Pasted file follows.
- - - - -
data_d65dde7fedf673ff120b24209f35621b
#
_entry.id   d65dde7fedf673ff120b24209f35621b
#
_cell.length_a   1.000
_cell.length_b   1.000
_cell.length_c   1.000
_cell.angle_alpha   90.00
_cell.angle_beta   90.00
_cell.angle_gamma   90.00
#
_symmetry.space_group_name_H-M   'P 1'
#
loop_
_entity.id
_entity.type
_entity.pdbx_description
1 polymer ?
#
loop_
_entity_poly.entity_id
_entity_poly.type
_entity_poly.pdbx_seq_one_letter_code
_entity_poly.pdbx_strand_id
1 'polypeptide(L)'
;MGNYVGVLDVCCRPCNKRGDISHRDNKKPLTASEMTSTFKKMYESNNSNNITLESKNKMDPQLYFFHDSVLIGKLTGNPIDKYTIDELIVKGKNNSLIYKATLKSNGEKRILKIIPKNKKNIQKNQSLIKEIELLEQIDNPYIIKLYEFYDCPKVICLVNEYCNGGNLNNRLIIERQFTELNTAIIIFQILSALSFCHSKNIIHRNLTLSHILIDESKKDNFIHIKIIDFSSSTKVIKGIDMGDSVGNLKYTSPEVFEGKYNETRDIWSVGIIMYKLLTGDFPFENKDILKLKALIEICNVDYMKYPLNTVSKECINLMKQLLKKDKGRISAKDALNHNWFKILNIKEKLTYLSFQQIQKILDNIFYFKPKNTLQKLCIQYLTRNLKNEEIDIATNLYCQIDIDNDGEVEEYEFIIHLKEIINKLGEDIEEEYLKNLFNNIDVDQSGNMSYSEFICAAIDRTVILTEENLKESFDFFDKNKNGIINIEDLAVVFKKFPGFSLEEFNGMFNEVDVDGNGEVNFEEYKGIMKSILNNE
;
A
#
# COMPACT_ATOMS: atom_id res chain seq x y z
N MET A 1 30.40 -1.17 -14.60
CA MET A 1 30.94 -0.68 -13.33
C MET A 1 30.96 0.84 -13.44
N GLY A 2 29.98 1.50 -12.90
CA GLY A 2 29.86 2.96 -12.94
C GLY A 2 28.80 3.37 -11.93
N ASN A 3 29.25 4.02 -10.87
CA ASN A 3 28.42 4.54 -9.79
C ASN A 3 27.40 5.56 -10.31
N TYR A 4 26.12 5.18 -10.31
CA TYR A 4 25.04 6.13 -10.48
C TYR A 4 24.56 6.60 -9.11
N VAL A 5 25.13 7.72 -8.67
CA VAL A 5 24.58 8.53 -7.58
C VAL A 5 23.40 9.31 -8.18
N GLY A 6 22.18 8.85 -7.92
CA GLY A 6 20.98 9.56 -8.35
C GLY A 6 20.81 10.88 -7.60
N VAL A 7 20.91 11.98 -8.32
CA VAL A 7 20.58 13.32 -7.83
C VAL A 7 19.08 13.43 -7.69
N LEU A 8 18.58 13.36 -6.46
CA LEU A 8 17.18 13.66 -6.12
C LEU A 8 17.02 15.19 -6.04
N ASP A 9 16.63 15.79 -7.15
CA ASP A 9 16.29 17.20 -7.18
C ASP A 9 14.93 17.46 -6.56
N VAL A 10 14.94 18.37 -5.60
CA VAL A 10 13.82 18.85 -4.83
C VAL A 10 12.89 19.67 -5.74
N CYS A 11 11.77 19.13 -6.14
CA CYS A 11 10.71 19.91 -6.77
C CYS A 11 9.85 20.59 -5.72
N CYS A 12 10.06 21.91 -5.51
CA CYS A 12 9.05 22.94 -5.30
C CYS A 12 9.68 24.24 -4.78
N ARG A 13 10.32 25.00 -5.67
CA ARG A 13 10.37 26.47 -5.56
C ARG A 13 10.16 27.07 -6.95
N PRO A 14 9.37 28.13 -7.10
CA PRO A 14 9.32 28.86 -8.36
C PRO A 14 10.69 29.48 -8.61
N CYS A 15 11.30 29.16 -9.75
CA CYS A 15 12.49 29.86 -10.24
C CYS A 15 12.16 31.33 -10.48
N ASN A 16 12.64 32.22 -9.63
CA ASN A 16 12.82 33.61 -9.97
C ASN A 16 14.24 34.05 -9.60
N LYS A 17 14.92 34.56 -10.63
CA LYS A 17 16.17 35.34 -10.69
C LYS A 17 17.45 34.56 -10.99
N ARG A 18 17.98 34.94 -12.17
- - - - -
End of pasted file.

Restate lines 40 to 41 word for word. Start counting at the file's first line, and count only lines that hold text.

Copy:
N TYR A 4 26.12 5.18 -10.31
CA TYR A 4 25.04 6.13 -10.48